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Feeling anti-Jacobinism: Enlisting the Emotions in the Fiction of the British “War of Ideas”, 1790-1805

A public lecture by Professor Matthew Grenby (Newcastle University, UK).

Gilray 500x250

 Image: 'The blessing of peace, the curses of war' by James Gillray, 1795
© National Portrait Gallery, London.

Date:  Friday 21 February 2014
Time: 1.00pm
Venue:
Stretton Room, Level 4 Napier Building, The University of Adelaide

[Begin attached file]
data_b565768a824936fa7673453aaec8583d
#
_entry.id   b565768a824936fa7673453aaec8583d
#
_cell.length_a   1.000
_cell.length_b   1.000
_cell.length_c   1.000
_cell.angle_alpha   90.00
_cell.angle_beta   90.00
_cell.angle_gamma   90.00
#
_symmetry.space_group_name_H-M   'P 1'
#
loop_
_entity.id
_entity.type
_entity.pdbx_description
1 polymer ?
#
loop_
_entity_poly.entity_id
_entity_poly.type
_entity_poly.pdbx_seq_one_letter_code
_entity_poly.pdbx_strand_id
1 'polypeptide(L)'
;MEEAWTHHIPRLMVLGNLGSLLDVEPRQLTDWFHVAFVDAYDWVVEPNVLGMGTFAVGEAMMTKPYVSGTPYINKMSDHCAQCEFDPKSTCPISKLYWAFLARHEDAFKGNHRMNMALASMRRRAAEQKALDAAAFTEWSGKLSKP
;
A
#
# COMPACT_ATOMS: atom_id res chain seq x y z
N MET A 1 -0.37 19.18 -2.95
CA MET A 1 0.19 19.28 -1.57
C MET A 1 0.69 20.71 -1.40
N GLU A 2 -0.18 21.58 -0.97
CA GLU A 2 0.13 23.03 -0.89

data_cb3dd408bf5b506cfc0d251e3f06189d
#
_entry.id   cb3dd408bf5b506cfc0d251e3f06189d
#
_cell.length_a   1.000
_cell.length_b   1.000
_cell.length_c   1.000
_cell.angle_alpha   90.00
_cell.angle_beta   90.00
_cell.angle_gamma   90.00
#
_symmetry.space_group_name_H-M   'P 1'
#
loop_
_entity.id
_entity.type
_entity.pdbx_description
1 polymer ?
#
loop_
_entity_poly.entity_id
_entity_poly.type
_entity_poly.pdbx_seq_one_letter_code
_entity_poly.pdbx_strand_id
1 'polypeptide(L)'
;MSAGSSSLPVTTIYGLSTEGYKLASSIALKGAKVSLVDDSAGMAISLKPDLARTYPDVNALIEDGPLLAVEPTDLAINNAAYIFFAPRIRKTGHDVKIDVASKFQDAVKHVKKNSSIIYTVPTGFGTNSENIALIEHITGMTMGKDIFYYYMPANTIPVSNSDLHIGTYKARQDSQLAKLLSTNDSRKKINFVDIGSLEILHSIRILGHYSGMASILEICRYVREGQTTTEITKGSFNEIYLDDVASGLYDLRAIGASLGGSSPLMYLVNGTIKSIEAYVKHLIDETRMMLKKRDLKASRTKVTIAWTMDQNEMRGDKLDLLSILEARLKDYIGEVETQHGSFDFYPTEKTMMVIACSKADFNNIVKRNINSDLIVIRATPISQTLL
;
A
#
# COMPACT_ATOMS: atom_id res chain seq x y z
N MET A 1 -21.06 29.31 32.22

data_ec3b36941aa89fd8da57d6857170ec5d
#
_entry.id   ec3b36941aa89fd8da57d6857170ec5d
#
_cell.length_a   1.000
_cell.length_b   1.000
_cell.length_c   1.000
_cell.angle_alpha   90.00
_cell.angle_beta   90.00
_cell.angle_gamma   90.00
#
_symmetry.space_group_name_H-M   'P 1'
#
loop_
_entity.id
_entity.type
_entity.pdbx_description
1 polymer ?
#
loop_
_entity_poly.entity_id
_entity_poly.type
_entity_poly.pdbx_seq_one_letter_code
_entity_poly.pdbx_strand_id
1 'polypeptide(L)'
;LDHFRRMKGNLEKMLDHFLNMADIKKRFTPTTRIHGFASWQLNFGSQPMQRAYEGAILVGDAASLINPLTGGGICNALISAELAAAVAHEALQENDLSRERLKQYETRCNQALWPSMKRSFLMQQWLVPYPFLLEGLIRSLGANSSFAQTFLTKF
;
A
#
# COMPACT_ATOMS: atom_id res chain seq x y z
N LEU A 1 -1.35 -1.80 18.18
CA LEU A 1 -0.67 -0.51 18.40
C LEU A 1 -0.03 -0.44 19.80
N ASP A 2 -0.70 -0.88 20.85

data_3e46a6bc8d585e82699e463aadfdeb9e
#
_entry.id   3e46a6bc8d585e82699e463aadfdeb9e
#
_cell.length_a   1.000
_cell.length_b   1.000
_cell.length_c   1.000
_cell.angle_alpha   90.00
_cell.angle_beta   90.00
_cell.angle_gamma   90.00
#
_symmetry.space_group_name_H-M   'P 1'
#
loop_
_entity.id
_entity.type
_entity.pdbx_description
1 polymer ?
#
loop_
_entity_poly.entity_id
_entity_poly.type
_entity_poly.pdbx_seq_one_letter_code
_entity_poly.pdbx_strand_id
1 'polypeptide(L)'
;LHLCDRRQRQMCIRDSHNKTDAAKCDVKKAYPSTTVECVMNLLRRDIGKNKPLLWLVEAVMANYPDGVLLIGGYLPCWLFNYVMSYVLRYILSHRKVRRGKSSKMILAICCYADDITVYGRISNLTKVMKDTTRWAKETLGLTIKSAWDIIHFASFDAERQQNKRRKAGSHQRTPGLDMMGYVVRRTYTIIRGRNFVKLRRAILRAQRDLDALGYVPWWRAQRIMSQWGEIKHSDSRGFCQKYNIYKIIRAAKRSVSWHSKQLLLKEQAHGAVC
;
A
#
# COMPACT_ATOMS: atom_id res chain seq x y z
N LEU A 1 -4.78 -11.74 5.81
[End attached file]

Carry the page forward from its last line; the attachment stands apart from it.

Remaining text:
Enquiries:
Janet Hart, Tel: 08 8313 2421
Presenter: Professor Matthew Grenby, Newcastle University, UK

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Abstract: The French Revolution polarised political opinion in Britain. Debate raged in tracts, pamphlets, sermons, songs, plays, novels and even children’s books. Authors deployed a wide range of techniques to support their positions, from reasoned argument to passionate polemic. In this talk, M. O. Grenby will focus on one side of this ‘war of ideas’ - the conservative or ‘anti-Jacobin’ campaign – and one on particular medium - fiction. He will be investigating how the emotions were enlisted in conservative novels, pamphlets and children’s books – as an effective instrument of propaganda, but also as an important part of the ideology of anti-Jacobinism.